It’s no secret that the nation’s car rental companies have been taking a beating since the coronavirus shutdowns began. Their fortunes are largely tied at the hip to those of the airline industry, which is also being battered by massive reductions in ticket sales. Hertz is one of the bigger car rental agencies in the nation and they recently announced that they are seeking bankruptcy protection as their losses soar into the billions and debts on their fleet of half a million cars come due. But before they pulled the trigger on that drastic measure, they decided to pay out tens of millions of dollars in bonuses to their executives before laying off half of their workforce. And people aren’t happy about it. (CNN)
Hertz paid out millions of dollars in bonuses to its executives just before its bankruptcy — and a month after it started laying off thousands of employees.
Retention bonuses are typical for bankrupt companies that want to prevent their management from abandoning ship. But they’re always awkward: the company can’t pay its employees or its debts to lenders, but it prioritizes payments to its already handsomely paid bosses.
Hertz (HTZ) paid a total of $16.2 million to 340 executives on May 19 as part of a plan to keep them in place while the company attempts to reorganize, the company announced in a filing with the Securities and Exchange Commission. The executives will be required to return the money should they leave Hertz on their own before March 31, 2021.
There’s no way around this situation when it comes to optics. This looks bad. And I mean really, really bad. Laying off literally half of your rank and file workforce while simultaneously dishing out more than sixteen million to your executives isn’t going to win you any brand loyalty awards. But what anyone can do about it (aside from voting with their wallets) is another matter entirely.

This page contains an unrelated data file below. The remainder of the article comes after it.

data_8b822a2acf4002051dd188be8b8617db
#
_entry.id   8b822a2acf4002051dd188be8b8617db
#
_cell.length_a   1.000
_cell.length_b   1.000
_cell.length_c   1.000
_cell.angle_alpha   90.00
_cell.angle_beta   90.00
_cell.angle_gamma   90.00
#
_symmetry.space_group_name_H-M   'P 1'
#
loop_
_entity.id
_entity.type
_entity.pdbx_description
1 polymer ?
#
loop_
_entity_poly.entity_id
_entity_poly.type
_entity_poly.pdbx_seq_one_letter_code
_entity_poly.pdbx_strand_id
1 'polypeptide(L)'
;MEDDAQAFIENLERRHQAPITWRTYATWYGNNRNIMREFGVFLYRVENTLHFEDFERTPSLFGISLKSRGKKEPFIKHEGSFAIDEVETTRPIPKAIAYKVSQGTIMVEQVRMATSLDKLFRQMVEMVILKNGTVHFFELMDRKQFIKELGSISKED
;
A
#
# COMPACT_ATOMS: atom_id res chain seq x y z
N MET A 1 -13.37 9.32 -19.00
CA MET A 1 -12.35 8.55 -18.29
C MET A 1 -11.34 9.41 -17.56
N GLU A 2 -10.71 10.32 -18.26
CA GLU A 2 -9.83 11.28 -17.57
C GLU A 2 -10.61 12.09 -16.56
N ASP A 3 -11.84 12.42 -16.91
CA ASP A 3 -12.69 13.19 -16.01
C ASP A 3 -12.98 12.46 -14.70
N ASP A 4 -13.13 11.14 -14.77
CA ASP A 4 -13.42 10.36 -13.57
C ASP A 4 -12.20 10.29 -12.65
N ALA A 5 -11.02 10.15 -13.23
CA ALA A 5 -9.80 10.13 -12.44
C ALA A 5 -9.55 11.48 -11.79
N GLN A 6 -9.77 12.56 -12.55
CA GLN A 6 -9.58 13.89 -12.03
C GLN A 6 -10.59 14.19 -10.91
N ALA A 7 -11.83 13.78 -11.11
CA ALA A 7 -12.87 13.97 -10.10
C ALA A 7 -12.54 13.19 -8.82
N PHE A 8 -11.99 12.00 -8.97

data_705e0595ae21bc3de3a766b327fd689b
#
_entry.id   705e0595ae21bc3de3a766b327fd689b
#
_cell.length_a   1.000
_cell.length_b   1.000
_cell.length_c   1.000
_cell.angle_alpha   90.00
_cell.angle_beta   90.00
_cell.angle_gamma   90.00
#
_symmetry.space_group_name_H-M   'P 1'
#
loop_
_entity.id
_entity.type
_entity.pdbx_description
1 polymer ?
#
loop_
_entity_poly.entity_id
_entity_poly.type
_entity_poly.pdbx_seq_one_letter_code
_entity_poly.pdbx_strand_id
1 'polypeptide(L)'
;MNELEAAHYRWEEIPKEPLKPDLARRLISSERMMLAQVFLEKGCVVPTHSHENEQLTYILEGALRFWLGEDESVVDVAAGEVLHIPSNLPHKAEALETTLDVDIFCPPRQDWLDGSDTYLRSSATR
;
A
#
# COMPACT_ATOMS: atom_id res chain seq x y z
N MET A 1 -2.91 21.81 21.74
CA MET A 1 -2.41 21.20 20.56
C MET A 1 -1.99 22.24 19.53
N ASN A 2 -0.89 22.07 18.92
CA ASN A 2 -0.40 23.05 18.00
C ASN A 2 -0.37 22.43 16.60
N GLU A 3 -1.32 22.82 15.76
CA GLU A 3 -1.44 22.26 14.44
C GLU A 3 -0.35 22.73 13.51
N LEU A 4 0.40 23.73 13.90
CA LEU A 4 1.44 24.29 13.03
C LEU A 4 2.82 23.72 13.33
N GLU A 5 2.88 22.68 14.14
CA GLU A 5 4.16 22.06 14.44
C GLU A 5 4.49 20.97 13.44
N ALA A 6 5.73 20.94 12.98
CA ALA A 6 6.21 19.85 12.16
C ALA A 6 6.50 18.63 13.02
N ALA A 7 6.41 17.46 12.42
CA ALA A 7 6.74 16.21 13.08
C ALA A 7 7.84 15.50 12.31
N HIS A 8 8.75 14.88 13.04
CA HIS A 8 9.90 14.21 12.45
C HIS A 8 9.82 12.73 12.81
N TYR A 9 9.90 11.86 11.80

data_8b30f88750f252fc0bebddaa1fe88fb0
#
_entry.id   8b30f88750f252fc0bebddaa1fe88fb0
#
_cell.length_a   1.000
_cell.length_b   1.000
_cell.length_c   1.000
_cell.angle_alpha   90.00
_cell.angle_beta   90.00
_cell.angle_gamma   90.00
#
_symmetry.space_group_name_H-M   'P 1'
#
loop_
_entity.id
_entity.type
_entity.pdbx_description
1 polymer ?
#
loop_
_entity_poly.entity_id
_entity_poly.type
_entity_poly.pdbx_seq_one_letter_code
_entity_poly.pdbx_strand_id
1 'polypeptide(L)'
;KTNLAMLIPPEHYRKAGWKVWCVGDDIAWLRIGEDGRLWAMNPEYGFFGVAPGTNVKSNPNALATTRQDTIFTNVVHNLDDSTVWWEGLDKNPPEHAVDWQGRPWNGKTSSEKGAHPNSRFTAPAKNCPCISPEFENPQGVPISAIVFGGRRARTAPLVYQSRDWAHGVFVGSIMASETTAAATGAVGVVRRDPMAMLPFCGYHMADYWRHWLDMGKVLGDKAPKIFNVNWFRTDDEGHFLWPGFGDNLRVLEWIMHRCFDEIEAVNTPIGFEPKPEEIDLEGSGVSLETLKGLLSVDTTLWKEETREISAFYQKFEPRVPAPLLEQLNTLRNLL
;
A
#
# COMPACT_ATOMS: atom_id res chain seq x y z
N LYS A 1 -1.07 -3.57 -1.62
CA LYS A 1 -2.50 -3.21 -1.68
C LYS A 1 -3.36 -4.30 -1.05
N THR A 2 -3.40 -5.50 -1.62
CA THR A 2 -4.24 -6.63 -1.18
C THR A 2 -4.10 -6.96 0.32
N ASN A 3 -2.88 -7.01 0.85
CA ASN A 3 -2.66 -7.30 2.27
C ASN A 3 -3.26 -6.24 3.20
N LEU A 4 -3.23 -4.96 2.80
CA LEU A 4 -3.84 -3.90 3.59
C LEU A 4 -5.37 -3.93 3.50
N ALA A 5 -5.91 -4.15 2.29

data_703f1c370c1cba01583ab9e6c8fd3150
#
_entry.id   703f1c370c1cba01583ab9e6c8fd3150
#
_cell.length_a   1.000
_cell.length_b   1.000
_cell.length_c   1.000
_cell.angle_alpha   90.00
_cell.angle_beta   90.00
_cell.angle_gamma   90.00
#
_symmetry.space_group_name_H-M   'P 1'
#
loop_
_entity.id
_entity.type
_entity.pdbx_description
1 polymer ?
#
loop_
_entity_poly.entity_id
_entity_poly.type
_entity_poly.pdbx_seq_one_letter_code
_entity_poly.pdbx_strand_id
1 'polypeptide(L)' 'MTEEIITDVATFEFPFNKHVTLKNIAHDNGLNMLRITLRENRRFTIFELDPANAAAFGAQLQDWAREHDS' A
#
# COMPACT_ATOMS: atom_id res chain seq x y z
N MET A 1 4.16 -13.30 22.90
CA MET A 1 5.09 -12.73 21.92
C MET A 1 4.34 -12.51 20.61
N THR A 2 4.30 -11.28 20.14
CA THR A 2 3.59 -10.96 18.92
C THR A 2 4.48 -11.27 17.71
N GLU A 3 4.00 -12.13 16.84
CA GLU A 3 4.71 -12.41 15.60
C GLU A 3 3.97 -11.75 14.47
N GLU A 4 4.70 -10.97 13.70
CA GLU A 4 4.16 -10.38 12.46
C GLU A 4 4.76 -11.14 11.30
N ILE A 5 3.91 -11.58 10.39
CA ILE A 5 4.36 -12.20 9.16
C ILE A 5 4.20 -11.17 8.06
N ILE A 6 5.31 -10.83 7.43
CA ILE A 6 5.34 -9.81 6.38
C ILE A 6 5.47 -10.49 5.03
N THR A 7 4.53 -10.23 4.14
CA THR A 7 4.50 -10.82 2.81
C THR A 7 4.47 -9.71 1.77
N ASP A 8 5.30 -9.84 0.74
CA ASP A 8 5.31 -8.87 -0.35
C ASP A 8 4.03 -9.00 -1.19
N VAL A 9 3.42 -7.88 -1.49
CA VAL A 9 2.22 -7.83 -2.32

Hertz is a private company. It’s their money and they get to decide how to handle it and then live with the consequences. I assume they are confident that they will emerge from bankruptcy successfully after the pandemic passes and they’re apparently placing more value on retaining their executives than keeping the loyalty of their line workers.
Hertz would be facing more public scrutiny (and potentially legal problems) if they had taken government bailout money before doing this because then the taxpayers would have a seat at the table. But none of the car rental companies received bailouts in the original aid package. To be sure, it wasn’t for a lack of trying. Hertz was openly asking for a bailout more than a month ago. Some sources inside the company indicated that former CEO Carl Icahn had been trying to leverage his long relationship with Donald Trump in an effort to get in on the bailout cash, but his efforts were fruitless.
The possibility of the company being sold off instead of making it through bankruptcy is still on the table. The most likely buyer would be Avis, a company that’s done somewhat better during the pandemic.
I’m going to play Devil’s Advocate for a moment here when it comes to Hertz. Yes, this news looks terrible for them and their workers (and former workers) are going to be very angry about this. But since they didn’t get any bailout money, it’s up to them how they get out of this hole. It would be much more difficult to locate an hire new top-end executives with the required applicable experience in their industry than to hire a gang of people to work at the counters. If this is the only path forward they see when I’m not going to come down on them too harshly. They’ll potentially lose some customers who are more sympathetic to the plight of the workers, but that’s probably a gamble they’re willing to take at this point.